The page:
Listen up procrastinators, you’ve avoided your taxes for long enough. Waiting until the last-minute to file only adds more stress to a task many people already find confusing. But don’t worry, we have some last-minute tax filing tips that can make the process as painless as possible.
Know the tax deadline
Normally, Tax Day is April 15th but since it falls on a weekend this year, you have a little extra breathing room. Your 2022 tax return is due April 18, 2023. Time tends to fly by quicker than you think, so get moving now.
Have all the necessary documents
Doing your taxes goes a lot smoother when you have everything you need at your fingertips. Before you sit down to prepare your return, track down all your tax documents. If you have a simple return, chances are you’ll just need:
- A photo ID
- Your W-2, Wage and Tax Statement
- Social Security Numbers (SSN) or Individual Taxpayer Identification Numbers (ITIN) for you, your spouse and any dependents
- Birth dates for you, your spouse and any dependents
- Banking information for your refund
- A copy of your prior year tax return
For those with a more complex tax situation, we suggest using our Tax Prep Checklist to get organized.
File your taxes online
When you’re racing against the clock, every second counts. E-filing is the fastest way to get to the finish line. ezTaxReturn saves you time by only asking questions relevant to you. There are no forms and calculations to slow you down. Just ez tax returns. The best part is you may be able to file your federal return for FREE. Depending on where you live, you may just have to pay a small fee for your state return.
Import last year’s data to speed up the process
If you plan to use the same tax program you did last year, you can save time on your last-minute tax filing by using prior-year import. With the click of a button, last year’s information will be automatically transferred into this year’s return. You’ll just need to provide updated numbers.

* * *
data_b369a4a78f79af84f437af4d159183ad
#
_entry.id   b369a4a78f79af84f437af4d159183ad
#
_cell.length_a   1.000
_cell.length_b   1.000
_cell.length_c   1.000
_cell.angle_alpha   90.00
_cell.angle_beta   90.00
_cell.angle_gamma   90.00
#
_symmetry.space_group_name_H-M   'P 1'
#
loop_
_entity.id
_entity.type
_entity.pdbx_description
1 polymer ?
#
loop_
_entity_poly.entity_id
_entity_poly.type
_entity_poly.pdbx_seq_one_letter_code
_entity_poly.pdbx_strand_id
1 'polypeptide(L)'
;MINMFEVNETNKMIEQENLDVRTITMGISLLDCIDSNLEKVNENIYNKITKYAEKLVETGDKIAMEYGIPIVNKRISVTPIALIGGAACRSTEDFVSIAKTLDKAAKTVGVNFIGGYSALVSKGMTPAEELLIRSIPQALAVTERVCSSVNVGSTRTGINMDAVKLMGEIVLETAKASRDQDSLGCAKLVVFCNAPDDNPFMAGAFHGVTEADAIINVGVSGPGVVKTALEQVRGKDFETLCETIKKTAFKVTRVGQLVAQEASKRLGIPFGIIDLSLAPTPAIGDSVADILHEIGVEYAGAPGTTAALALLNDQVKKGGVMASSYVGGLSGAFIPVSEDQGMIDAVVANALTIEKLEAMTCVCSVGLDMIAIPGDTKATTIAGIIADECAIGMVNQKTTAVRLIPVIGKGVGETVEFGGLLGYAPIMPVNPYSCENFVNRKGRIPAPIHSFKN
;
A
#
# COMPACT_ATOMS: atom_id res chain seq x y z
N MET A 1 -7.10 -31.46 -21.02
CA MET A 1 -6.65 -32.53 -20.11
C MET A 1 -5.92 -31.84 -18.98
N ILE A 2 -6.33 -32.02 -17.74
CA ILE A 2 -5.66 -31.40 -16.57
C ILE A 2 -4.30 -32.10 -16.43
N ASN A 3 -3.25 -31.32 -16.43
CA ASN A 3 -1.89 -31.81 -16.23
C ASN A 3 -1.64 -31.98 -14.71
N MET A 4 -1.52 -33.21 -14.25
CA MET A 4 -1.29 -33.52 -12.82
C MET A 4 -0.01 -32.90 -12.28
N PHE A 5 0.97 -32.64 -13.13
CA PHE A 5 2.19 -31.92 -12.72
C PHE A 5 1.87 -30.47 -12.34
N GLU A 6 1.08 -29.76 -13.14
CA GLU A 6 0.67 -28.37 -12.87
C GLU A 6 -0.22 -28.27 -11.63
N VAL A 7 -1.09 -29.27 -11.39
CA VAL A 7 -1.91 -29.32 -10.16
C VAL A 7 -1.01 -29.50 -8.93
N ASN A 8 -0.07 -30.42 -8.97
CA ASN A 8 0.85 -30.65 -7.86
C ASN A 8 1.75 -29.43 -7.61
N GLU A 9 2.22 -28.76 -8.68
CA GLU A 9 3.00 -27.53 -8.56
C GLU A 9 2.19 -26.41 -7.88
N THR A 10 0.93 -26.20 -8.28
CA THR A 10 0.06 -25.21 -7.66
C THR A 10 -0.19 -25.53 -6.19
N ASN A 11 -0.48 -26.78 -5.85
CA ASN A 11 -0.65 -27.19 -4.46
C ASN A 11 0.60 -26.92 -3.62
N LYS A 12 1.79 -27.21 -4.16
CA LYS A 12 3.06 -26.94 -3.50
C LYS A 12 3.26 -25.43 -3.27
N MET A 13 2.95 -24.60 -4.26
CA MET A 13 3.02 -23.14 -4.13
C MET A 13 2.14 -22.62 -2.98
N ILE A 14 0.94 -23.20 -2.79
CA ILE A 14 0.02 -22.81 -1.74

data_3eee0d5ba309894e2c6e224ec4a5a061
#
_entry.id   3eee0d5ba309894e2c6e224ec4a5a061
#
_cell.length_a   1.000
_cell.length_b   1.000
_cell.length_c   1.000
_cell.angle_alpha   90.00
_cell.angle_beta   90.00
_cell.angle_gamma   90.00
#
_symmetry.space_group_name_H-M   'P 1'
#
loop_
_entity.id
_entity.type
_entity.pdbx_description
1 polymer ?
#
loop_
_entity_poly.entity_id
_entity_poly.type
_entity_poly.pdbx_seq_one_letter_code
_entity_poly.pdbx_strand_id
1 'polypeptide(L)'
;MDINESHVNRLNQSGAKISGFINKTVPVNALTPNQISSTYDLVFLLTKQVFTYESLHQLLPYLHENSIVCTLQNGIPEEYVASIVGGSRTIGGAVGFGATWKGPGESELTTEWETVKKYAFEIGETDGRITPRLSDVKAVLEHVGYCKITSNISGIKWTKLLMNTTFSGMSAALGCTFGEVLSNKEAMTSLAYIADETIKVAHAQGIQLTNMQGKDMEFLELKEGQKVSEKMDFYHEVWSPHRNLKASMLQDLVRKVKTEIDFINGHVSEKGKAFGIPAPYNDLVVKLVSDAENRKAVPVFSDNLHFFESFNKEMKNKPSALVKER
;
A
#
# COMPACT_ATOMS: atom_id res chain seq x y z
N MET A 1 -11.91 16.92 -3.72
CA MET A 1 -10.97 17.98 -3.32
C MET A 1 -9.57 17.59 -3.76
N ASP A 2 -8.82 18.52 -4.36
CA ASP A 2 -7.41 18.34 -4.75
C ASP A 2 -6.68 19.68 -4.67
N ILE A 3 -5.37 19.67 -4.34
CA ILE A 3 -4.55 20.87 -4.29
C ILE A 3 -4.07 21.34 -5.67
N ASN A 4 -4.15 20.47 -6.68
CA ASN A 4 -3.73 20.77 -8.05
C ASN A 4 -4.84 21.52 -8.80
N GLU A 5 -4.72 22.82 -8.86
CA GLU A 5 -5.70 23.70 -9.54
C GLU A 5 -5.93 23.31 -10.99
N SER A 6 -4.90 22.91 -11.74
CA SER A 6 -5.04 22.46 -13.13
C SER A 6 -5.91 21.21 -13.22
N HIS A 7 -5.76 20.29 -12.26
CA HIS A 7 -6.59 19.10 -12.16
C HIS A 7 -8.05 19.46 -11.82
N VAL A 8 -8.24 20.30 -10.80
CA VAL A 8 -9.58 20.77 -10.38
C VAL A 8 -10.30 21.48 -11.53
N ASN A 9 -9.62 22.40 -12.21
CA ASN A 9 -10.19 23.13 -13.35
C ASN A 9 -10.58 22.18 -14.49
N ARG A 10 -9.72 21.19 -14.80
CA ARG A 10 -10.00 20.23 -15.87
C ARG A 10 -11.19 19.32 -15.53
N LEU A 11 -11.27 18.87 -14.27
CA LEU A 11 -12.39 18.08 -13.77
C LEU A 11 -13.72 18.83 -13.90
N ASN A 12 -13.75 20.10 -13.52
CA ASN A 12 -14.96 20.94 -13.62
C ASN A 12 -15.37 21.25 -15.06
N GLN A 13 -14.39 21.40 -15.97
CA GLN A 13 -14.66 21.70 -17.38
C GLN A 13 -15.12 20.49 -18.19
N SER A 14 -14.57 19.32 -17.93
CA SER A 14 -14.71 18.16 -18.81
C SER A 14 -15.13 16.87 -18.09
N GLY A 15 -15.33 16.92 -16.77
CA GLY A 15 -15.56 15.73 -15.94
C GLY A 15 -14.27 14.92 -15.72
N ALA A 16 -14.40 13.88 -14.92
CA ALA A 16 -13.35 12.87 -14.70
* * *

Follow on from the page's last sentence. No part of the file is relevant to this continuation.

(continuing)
Double-check your return
Nothing slows down a refund like careless mistakes. Even though you’re rushing to complete your last-minute tax filing, you still need to make time to double-check your return. Tax software can detect certain errors, but it doesn’t know whether the information you’re providing is accurate. Therefore, you’ll need to do your due diligence. Before clicking “E-file my return”, make sure you:
- Entered your Social Security Number (SSN) correctly.
- Spelled your name right.
- Reported all your income.
- Provided the correct banking information.
It may seem silly, but these kinds of errors happen more often than you think.
Use the right address if you plan to mail in your return
No matter how much e-filing grows in popularity, there are still some people who rather to do their taxes online then print and mail it in. If that is your preference, check the IRS website to find out where to mail your return. Choosing the right address can be tricky because it depends on the state you live in, the form you’re filing and whether you’re enclosing a payment. Be sure to write the address clearly and use the correct postage. The last thing you want is for your forms to be “returned to sender”. The IRS is already facing significant delays processing paper returns and any mishaps on your end would delay your refund even further.
Note: The IRS considers your tax return on time if it was postmarked by the filing deadline.
Request an extension if you can’t meet the deadline
Not everyone is able to get their taxes done by the deadline and that’s alright. The IRS will grant you more time to file but you need to request an extension no later than April 18th. Doing so will give you an additional six months or until October 16th to file without penalty. To request an extension, you’ll need to complete and submit Form 4868 to the IRS.
Pay by Tax Day
Don’t be fooled, requesting a tax extension doesn’t give you more time to pay your balance if you owe the IRS. They still expect their money by Tax Day. Any unpaid taxes will begin accruing penalties and interest on April 19th. Even if you can’t afford to pay the full amount, at least put something towards the bill to minimize the blow.
Know what the penalty is for filing late
Whether you can afford to pay your tax bill or not you still need to file on time. It only takes 30 minutes when you use ezTaxReturn.com. If you owe the IRS and miss the tax deadline you will be penalized for each month your return is late. The penalty for failing to file on time is 5 percent of your unpaid taxes. If your return is more than 60 days late, the minimum penalty is $450 or 100 percent of the tax owed, whichever is smaller. The penalty for not paying your full balance by the deadline is 0.5 percent of your unpaid taxes. In both cases the penalties can climb up to a maximum of 25 percent.
The good news is if you’re owed a refund and don’t file by the deadline you won’t be penalized. The IRS just won’t issue your refund until you file your return.
Consider all your payment options
Normally when people owe the IRS they choose to pay via check, direct debit or credit card. However, you also have the option of applying for a payment plan and paying your balance off over time. If you filed your return and owe less than $50,000 in tax, penalties and interest, you may qualify for an installment agreement. The IRS also offers a short-term payment plan for those who owe less than $100,000 in tax, penalties and interest. You can apply on the IRS website or through your tax software provider. Fees may apply.